‘Novigender’, which refers to someone who believes their gender identity is so complex it cannot be described using existing categories, is also an option. Also an option is ‘FTX’, which stands for ‘female-to-eXpansive’ — a person assigned female at birth who identifies as non-binary.
The researchers calculated the incidence of mastectomies for gender reassignment by dividing the number of patients having the operation by the number of children assigned female at birth aged 12 to 17 within their system at the start of each year and at the follow-up time.
Because the researchers worked out a rate, the rise is not simply down to more transgender people coming out. It means the share of transgender children getting the surgery is higher.
The study was published in the journal Annals of Plastic Surgery.
While it only applies to California, a Vanderbilt University study last month similarly found that the number of chest reconstruction surgeries performed on trans youth had surged five-fold in recent years across the US.
There is currently no national or federal data.
As of September this year, transgender children from other states can safely travel to California to receive gender-affirming care.
California Gov. Gavin Newsom signed a bill allowing legal protection for transgender youths and their parents fleeing states where access to thing such as puberty blockers is limited.
Four states — Alabama, Arkansas, Texas, and Arizona — implemented policies restricting children’s access to gender-affirming care in the summer.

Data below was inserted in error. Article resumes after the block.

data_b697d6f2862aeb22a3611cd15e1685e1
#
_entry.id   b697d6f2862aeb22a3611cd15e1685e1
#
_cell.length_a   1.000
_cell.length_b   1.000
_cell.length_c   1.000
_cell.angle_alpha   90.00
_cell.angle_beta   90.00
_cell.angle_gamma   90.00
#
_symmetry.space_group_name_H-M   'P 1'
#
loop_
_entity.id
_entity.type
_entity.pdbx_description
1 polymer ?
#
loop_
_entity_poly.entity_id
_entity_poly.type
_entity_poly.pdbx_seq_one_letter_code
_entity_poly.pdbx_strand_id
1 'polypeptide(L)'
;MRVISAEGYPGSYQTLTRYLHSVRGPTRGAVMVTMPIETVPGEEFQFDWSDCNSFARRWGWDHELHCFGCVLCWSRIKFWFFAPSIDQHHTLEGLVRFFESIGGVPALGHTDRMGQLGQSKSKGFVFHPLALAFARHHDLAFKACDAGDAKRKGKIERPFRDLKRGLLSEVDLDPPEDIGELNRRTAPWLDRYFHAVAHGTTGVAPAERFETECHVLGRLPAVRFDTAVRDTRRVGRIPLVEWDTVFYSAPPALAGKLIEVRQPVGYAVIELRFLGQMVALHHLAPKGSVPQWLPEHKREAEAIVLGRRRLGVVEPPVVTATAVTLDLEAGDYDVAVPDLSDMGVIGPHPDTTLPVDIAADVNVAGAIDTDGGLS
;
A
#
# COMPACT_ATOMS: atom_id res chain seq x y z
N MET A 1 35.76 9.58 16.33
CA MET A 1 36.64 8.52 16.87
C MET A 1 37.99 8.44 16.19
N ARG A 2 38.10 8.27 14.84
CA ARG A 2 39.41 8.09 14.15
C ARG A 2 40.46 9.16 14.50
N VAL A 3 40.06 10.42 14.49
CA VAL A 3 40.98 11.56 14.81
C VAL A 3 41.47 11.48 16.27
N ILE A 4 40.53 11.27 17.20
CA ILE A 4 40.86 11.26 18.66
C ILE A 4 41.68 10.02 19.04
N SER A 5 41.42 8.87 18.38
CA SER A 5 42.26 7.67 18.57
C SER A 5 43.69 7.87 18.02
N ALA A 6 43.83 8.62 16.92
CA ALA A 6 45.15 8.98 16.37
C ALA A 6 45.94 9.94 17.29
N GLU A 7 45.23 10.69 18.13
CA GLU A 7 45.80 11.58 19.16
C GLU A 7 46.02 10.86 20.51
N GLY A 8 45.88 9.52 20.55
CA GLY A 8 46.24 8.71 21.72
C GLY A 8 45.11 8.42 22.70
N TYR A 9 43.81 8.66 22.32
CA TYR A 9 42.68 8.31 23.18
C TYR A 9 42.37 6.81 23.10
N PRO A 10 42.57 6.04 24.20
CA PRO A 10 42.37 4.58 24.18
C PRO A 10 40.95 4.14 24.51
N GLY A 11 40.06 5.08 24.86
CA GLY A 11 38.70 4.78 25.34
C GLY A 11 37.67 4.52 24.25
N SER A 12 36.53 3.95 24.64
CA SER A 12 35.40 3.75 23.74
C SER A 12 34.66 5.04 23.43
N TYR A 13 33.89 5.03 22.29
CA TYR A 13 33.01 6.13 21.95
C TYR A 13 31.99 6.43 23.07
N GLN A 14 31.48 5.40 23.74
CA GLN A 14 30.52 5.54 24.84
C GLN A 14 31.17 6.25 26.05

This year, 15 states are looking at implementing similar laws.
In October, the Florida Board of Medicine voted to ban gender-affirming care for trans teenagers.
The move will block access to puberty blockers and hormone therapies for minors under 18 who have gender dysphoria.
Board members said the decision was made based on the irreversibility of the drugs and the growing number of people choosing to ‘de-transition’.
Florida’s Republican Governor Ron DeSantis has long been critical of the use of medical treatments in trans children, previously saying doctors who operate on children ‘need to get sued’.
Several Republican states are imposing age limits or tightening access to puberty blockers or surgery as the procedures become increasingly common and a growing number of ‘de-transitioners’ say they regret the irreversible operations.
Roughly 300,000 teenagers identify as transgender in the United States, according to the Williams Institute, a research center within the UCLA School of Law specializing in LGBQT issues.